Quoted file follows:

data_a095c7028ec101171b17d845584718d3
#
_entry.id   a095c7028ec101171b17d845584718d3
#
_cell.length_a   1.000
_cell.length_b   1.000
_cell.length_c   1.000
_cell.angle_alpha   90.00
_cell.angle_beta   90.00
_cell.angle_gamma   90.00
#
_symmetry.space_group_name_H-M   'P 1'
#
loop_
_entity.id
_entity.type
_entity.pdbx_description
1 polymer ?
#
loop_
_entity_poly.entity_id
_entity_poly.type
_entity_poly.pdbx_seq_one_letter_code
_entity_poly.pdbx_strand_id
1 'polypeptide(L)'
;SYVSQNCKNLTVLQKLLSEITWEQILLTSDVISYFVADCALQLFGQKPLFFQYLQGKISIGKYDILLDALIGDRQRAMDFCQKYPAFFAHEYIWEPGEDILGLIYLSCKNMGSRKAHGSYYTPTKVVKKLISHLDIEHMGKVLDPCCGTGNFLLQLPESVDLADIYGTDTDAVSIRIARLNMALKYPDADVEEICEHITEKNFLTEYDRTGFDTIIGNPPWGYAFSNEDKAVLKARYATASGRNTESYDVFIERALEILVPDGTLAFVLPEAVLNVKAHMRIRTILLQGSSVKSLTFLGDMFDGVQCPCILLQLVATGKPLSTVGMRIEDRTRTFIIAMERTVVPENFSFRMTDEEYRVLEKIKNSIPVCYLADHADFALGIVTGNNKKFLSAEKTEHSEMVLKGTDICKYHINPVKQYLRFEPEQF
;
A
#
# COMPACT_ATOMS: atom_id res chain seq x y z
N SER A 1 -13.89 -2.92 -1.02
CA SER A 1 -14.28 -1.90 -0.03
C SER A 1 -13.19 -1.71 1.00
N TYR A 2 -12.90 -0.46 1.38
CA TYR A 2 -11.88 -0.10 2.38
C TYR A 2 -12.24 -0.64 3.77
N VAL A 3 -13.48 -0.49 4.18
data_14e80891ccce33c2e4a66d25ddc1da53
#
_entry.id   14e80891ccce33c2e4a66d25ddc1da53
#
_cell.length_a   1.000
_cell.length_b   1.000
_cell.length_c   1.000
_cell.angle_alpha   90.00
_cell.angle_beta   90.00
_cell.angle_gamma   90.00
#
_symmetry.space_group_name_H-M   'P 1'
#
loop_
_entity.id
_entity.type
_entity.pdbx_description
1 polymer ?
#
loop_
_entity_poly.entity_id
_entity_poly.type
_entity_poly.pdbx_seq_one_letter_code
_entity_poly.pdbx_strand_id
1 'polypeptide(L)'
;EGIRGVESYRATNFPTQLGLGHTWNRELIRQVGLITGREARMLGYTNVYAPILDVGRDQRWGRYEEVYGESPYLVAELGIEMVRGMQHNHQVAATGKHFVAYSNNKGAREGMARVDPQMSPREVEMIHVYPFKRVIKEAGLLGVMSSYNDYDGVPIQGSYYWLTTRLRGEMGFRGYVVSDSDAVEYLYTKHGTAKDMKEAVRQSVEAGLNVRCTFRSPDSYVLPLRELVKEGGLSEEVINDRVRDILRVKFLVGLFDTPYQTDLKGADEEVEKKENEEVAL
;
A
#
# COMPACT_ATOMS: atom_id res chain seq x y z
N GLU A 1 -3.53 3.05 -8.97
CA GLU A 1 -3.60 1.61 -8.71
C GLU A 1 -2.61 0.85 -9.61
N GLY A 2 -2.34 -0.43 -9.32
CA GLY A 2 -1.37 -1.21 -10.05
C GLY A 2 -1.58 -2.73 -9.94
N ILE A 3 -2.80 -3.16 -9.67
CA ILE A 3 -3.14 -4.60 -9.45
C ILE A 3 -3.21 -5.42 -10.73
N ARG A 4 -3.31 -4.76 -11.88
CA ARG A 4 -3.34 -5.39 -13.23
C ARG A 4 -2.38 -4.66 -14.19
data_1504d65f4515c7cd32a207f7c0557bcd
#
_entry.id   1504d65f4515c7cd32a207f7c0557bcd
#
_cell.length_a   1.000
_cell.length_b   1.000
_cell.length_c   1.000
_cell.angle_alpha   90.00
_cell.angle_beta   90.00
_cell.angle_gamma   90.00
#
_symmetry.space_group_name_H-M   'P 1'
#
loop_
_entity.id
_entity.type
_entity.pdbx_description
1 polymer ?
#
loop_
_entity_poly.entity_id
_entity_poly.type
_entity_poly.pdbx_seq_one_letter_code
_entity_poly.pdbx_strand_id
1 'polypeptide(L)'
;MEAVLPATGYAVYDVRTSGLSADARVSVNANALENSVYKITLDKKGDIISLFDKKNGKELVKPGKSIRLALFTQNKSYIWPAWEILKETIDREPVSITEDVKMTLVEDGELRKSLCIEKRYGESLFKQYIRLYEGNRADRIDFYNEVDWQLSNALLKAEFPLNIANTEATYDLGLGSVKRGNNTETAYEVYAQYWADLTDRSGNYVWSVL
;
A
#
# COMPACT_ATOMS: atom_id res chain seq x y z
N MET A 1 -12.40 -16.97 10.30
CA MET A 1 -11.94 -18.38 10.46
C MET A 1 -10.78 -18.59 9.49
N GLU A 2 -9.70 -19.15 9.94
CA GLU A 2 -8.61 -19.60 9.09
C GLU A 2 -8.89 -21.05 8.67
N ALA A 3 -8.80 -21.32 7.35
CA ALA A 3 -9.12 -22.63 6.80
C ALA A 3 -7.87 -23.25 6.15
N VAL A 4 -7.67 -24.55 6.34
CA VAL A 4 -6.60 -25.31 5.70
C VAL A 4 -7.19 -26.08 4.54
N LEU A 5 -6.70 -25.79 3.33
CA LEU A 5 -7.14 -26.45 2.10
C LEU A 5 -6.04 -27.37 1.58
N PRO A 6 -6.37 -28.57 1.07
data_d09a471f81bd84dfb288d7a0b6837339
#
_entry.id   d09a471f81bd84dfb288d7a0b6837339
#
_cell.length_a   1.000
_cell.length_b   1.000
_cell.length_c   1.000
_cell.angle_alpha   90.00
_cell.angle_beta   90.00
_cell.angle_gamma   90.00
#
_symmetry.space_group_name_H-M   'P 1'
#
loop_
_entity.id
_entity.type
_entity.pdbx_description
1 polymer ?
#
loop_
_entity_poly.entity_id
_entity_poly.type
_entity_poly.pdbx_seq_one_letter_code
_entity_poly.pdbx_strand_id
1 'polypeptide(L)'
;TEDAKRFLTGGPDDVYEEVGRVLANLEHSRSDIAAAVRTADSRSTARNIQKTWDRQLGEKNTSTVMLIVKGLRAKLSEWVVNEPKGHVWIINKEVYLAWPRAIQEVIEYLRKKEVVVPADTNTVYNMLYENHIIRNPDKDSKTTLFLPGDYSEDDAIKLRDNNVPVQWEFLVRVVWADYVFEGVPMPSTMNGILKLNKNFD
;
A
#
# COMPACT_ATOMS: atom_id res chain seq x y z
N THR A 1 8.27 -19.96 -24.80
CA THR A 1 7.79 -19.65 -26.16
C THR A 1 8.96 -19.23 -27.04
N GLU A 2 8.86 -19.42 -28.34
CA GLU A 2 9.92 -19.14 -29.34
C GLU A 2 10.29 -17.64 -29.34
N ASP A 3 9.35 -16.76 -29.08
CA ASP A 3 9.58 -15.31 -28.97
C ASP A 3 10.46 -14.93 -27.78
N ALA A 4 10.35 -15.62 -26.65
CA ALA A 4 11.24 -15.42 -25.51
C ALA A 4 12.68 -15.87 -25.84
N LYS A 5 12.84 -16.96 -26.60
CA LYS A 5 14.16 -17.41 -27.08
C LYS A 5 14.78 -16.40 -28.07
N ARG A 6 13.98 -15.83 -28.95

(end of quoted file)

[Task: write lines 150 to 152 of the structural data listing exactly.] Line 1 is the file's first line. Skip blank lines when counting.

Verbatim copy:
1 'polypeptide(L)'
;TEDAKRFLTGGPDDVYEEVGRVLANLEHSRSDIAAAVRTADSRSTARNIQKTWDRQLGEKNTSTVMLIVKGLRAKLSEWVVNEPKGHVWIINKEVYLAWPRAIQEVIEYLRKKEVVVPADTNTVYNMLYENHIIRNPDKDSKTTLFLPGDYSEDDAIKLRDNNVPVQWEFLVRVVWADYVFEGVPMPSTMNGILKLNKNFD
;